Homero Aridjis

Aridjis-HomeroOne of Latin America’s foremost literary figures, Homero Aridjis was born in Contepec, Michoacan, Mexico. Many of his forty-two books have been translated into fifteen languages and recognized with important literary prizes in Mexico, Italy, France, the United States and Serbia. Formerly Mexican Ambassador to Switzerland, The Netherlands and UNESCO, during six years he was International President of PEN International and is now President Emeritus. As founder (in 1985) and president of the Group of 100, an environmentalist association of writers, artists, and scientists, he has received awards from the United Nations, the Orion Society, Mikhail Gorbachev and Global Green USA and the Natural Resources Defense Council. He has been a visiting professor at Indiana, New York, and Columbia universities and the University of California (Irvine). The recipient of two Guggenheim Fellowships, since 1985 he has written regularly about politics, literature and the environment on the editorial pages of the principal Mexican newspapers. His most recent books are the novel Esmirna en llamas, Noticias de la Tierra (with Betty Ferber), a collection of his writings and work on the environment and Tiempo de ángeles/A Time of Angels (poetry). Eyes to See Otherwise (New Directions), Solar Poems (City Lights) and 1492 The Life and Times of Juan Cabezon of Castile (University of New Mexico Press) are among books available in English.


And God said: ‘Let an angel be made.’
And the angel was made out of words.
And man said: ‘Let the angel be made
out of the words within.
Let the angel be in the likeness of my spirit.’
And God said: ‘Each man shall have
an angel in heaven
in his own image and likeness,
and when he dies, let him be one with it.’
And man said: ‘If God will not create an angel,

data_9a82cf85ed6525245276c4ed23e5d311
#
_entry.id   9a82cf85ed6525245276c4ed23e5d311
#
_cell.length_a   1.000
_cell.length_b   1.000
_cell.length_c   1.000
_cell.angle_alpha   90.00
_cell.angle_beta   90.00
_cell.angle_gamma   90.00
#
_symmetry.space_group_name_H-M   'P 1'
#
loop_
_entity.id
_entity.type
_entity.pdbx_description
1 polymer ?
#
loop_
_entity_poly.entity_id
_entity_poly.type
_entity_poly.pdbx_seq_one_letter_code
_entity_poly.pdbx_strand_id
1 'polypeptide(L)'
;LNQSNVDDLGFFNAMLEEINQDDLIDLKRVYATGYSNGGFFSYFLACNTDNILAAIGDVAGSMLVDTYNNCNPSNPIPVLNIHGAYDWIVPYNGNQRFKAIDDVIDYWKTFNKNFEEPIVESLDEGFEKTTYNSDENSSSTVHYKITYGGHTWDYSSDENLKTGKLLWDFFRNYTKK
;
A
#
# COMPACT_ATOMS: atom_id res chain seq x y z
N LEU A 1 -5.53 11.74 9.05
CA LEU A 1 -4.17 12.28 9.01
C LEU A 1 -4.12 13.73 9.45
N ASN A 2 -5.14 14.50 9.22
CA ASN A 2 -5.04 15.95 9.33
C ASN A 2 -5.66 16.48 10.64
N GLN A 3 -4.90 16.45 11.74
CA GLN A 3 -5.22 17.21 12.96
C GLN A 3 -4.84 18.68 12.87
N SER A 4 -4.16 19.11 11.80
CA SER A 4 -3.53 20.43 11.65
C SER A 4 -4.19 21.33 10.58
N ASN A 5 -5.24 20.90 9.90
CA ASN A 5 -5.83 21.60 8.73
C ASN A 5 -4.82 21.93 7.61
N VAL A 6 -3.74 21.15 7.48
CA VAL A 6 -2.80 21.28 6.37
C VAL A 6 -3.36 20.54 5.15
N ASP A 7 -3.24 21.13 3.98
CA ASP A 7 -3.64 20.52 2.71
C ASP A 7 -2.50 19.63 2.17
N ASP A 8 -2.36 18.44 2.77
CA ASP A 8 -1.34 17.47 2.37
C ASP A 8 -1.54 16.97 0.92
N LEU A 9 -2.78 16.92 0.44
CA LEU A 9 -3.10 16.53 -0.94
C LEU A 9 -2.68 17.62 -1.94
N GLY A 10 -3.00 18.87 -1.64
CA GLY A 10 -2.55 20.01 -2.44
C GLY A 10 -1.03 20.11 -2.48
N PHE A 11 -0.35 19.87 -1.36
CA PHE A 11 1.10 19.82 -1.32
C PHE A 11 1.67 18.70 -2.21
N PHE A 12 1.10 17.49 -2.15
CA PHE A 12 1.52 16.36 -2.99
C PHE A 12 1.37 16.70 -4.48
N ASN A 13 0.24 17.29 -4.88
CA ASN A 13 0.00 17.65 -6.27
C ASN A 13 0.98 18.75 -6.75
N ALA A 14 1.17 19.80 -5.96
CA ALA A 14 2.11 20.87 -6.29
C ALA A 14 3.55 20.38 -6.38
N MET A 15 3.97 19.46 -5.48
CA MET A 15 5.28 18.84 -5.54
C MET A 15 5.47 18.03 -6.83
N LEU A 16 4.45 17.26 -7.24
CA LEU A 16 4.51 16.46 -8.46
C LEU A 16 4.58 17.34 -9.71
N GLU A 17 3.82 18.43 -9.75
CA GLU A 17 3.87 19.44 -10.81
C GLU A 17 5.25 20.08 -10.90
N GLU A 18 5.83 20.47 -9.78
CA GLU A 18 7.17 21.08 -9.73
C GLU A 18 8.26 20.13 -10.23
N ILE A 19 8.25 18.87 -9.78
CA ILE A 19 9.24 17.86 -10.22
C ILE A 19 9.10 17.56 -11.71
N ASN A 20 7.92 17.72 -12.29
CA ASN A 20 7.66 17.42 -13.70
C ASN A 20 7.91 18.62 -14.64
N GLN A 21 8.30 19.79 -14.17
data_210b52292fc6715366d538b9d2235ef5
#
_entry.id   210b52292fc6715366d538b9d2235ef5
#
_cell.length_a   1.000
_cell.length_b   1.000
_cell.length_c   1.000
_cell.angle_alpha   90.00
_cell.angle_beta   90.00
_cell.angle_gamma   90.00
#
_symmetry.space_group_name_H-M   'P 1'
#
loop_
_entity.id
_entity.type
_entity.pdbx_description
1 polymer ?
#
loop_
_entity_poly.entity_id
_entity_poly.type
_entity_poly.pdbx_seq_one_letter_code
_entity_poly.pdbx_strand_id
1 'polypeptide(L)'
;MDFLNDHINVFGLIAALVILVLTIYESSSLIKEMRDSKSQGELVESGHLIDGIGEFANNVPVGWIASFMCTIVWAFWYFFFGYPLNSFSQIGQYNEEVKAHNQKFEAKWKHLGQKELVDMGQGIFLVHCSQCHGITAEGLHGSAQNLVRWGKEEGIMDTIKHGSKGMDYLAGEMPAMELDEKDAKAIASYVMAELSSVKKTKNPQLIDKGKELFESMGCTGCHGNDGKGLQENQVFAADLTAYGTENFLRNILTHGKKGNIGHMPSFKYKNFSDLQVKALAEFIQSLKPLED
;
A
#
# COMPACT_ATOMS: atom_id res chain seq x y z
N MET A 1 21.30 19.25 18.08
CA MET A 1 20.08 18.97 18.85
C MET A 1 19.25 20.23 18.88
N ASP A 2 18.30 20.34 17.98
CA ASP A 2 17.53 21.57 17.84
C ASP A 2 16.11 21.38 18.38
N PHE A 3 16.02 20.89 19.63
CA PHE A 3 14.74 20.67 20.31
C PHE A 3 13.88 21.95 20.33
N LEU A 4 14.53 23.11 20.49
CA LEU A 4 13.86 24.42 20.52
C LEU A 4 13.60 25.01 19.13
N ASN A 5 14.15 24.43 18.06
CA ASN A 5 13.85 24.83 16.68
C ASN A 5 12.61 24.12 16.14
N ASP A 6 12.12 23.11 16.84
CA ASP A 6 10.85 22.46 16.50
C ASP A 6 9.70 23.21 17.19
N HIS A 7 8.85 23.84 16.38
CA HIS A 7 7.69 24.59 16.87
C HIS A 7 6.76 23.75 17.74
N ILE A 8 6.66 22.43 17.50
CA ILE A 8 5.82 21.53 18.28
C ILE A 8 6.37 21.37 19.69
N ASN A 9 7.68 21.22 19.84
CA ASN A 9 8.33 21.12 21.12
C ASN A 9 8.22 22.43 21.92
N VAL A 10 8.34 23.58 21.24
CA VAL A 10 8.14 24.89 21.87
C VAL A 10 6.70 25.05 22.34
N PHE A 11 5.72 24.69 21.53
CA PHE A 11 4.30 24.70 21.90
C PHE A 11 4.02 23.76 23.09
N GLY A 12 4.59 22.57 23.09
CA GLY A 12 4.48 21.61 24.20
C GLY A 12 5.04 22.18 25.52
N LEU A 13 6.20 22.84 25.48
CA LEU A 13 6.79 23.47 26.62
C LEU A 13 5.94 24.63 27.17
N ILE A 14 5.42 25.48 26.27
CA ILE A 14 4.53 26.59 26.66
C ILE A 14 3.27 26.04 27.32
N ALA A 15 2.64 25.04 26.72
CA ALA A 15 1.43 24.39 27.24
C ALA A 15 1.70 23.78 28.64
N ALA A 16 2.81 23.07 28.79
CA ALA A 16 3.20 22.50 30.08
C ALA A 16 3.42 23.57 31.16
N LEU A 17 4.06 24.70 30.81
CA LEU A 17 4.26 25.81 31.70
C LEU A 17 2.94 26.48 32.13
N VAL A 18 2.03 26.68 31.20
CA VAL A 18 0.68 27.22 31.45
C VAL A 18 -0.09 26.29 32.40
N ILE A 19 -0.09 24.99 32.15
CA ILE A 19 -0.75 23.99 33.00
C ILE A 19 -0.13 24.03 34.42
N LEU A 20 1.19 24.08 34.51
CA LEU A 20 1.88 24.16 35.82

the imagination should,
for if there is a void between God and I,
there can be no communicating between us.
It is meet that a spirit
intermediary exist
between heaven and earth,
between the visible and the invisible,
between matter and the spirit’.
God said: ‘Man is come late
for the time of gods
and early to be a being;
the angel arrived in time
for the two.’
Man said: ‘Then,
an angel is a body
which joins a being to the gods,
a bridge uniting
the look with what is looked at.’
God said: ‘So that angels and men
may understand each other,
let the angels on earth
speak in the language of men
and men when they dream
speak in the language of angels
because there is an original tongue
which angels of all ages and all races
which is composed of poetry.’
Man said: ‘Then, an angel knows
when it stands before another angel,
not by what they display or say,
but by the light coming from their eyes.’
Said God: ‘Angels cannot be seen
by the eye for they are in our eyes’.
Said man: ‘Then, the angel
we search the world for
is within us, is us.’
God said: ‘Once he has met up
with himself, a man may be the angel
he has sought throughout the world.
For the bodies of the two are wrought
out of the words within’.
Man said: ‘The angel I do not see,
who goes with me, but does not see me,
is what I shall be when I die.’
God said: ‘Let the angel of man
have a life far beyond him,
let it rise out of his corpse
and come into its true existence.
Let the angel have whatever form
man wishes it.’
Said man: ‘Then, the body
of an angel is what
the imagination makes of it,
the angel painted on my back,
the angel tattooed on my arms
will cover my back
and stand guard over my arms.
One day it will be the likeness of myself.’
And God said: ‘Let the angel
in this time of darkness that is coming
be a messenger of light.
Let the angel be the equal of man.
For this is a time of angels.’